The Neon Philharmonic

DON GANT vocals

1 THE MOTH CONFESSES (Warner Bros. WS 1769) 1968
2 NEON PHILHARMONIC (Warner Bros. WS 1804) 1969

(1) reissued on CD (Sundazed SC 6084). (2) reissued on CD.  


1 Morning Girl/Brilliant Colors (WB 7261) 1969 #17

2 No One Is Going To Hurt You/You Lied (WB 7311) 1969 #120

3 Clouds/Snow (WB 7355) 1969 -

4 Heighty - Ho Princess/Don't Know The Way Around Soul (WB 7380) 1970 #94

5 Flowers For Your Pillow/To Be Continued (WB 7419) 1970

6 Something To Believe In/A Little Love (WB 7457) 1971

7 Gotta Feelin' In My Bones/Keep The Faith In Me (WB 7497) 1971

8 Making Out The Best You Can/So Glad You're A Woman (Trx 5039) 1972

9 Annie Poor/Love Will Find A Better Way (MCA 40518) 1976

Such was the influence of psychedelic music in the late '60s that even pop-based acts like the 5th Dimension, Kenny Rogers, and the Association felt obliged to put in their two cents' worth. Such was the case with the Neon Philharmonic, which was primarily a vehicle for songwriter/arranger/keyboardist Tupper Saussy. Also featuring singer Don Gant, the group had an easygoing, not-too-memorable Top 20 pop hit in mid-1969, "Morning Girl." Their debut album, The Moth Confesses, was a much stranger piece of work, sounding something like Jimmy Webb on acid. For all of its ambitious orchestral arrangements and operatic lyrical reach, it has dated in the most embarrassing and silly of fashions, sounding like the aural equivalent of the middle-class accountant who decides to take acid with his kids in a misguided attempt to get with it. The Nashville-based Saussy's primary credit prior to the Neon Philharmonic was his contributions to The Swinger's Guide to Mary Poppins, which featured jazz renditions of songs from the children's film. This, and even the "Morning Girl" single, weren't exactly the sort of resumé credits that led one to expect an ambitious song cycle. That's what he cooked up with The Moth Confesses, however, though the bloated arrangements, Gant's white-bread vocals, and the overwrought, sentimental lyrics came closer to Rod McKuen than Van Dyke Parks. The NH did manage another album, as well as a few singles, and were active as late as 1975. Gant was a session vocalist before dying on 6 March 1987, aged only 44. Saussy, as befitting a man with such unpredictable interests, became an anti-tax activist, going underground to avoid Federal authorities in the 1980s. ~ Richie Unterberger, All Music Guide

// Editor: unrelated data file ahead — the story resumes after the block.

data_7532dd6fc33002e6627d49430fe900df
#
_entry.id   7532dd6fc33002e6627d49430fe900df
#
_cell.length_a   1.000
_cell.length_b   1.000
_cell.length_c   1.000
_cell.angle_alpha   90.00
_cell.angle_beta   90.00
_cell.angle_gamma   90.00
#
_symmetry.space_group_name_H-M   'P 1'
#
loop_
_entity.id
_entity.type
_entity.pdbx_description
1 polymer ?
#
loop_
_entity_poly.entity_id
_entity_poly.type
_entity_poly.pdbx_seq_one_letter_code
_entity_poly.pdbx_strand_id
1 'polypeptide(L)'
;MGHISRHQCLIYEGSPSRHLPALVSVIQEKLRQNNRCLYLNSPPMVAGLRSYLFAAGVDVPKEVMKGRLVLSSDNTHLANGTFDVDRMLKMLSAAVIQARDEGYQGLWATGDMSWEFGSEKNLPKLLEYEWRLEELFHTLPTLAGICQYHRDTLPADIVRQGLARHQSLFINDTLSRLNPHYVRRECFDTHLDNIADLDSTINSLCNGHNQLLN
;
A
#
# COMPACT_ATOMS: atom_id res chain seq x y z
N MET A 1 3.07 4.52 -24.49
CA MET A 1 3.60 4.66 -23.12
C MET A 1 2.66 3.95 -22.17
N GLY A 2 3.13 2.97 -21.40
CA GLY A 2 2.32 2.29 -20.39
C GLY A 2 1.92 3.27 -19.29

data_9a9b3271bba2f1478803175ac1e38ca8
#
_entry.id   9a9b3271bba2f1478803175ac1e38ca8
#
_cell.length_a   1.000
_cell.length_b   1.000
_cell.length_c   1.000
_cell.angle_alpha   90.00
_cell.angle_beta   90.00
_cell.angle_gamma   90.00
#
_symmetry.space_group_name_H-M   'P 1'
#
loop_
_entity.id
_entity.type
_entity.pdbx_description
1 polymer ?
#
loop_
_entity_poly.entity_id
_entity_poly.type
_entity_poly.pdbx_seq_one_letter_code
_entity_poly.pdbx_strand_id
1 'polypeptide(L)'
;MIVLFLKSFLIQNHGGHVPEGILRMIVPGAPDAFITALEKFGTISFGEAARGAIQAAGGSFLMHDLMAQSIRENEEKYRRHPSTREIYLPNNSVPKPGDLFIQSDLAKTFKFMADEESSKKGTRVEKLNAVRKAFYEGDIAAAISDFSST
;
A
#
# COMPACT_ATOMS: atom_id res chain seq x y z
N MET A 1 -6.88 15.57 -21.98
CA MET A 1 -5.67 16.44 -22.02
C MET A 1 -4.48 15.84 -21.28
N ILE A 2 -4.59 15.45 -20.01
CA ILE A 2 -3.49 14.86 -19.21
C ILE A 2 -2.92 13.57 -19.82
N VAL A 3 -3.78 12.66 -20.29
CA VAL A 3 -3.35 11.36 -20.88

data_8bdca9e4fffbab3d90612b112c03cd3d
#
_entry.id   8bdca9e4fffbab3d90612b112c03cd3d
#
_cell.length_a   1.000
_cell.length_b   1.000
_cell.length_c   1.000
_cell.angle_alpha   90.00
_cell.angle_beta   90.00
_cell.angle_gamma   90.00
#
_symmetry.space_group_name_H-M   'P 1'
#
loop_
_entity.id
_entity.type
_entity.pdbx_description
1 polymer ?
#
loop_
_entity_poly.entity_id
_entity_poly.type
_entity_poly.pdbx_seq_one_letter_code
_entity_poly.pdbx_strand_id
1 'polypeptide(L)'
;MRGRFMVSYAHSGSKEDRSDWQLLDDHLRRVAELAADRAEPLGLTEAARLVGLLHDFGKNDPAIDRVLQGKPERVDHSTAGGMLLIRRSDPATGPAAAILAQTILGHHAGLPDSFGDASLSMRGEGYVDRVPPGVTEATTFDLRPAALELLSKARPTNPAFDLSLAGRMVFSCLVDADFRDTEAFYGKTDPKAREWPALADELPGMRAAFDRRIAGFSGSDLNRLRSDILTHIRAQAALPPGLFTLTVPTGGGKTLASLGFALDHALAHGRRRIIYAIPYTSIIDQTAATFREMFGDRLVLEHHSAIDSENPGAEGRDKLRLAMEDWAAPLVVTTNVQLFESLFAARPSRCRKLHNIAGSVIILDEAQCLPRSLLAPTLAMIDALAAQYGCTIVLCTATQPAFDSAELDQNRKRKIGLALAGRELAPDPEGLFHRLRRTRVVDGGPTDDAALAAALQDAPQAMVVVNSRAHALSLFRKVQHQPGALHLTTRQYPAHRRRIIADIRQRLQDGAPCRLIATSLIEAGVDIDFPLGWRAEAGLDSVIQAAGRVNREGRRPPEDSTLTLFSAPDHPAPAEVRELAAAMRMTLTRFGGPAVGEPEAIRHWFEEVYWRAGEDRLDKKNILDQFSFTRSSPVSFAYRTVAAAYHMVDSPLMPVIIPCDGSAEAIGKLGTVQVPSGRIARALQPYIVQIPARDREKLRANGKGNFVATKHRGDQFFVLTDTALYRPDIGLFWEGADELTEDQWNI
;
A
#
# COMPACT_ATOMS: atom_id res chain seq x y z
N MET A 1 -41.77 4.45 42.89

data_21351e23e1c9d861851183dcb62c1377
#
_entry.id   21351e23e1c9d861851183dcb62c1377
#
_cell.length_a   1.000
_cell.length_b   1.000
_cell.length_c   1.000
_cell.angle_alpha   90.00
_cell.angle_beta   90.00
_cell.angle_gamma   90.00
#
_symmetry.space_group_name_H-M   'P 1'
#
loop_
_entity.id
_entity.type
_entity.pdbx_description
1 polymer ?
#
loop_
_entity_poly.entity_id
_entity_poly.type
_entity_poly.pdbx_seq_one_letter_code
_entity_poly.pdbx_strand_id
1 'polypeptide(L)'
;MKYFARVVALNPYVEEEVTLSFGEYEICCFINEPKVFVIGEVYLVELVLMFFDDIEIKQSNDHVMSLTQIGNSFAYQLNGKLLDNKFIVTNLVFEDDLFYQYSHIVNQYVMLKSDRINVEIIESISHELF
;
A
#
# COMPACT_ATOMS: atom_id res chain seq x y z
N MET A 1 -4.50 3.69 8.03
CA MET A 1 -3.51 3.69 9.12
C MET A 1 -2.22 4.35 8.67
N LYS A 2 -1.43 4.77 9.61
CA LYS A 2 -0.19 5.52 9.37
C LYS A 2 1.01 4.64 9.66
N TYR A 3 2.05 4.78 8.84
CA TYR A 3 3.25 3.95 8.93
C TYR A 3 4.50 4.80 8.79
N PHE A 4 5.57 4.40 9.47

(issued January 1969):

All done in a tiny room within the Acuff-Rose complex on a 4-track Ampex. Over a considerable period of time. For the relatively paltry sum of $8950.36.

Glenn Snoddy got his ears cleaned for every recording and mixing session and is largely responsible for what might be terned "the sound."

Ronald Gant is Don's brother, and a more convincing argument against nepotism in the recording industry cannot be found outside him. He must be commended, though, for the quality he achieved in recording his brother's voice. He is Glenn's paid assistant.

Wesley Rose came in every now and then and snorted.

Norbert Putnam, Chip Young, Jerry Carrigan and Kenneth Buttrey were the NP's rhythm section.

Chet Atkins, Mickey Newbury, Larry Henley, Ray Stevens and Norris Wilson were inspirations to the composer and the singer.

Robert McCluskey called himself Executive Producer and sat around giving everybody a lot of guff.

All selections written and arranged by Tupper Saussy.

Produced by Tupper Sassy, Don Gant and Bob McCluskey


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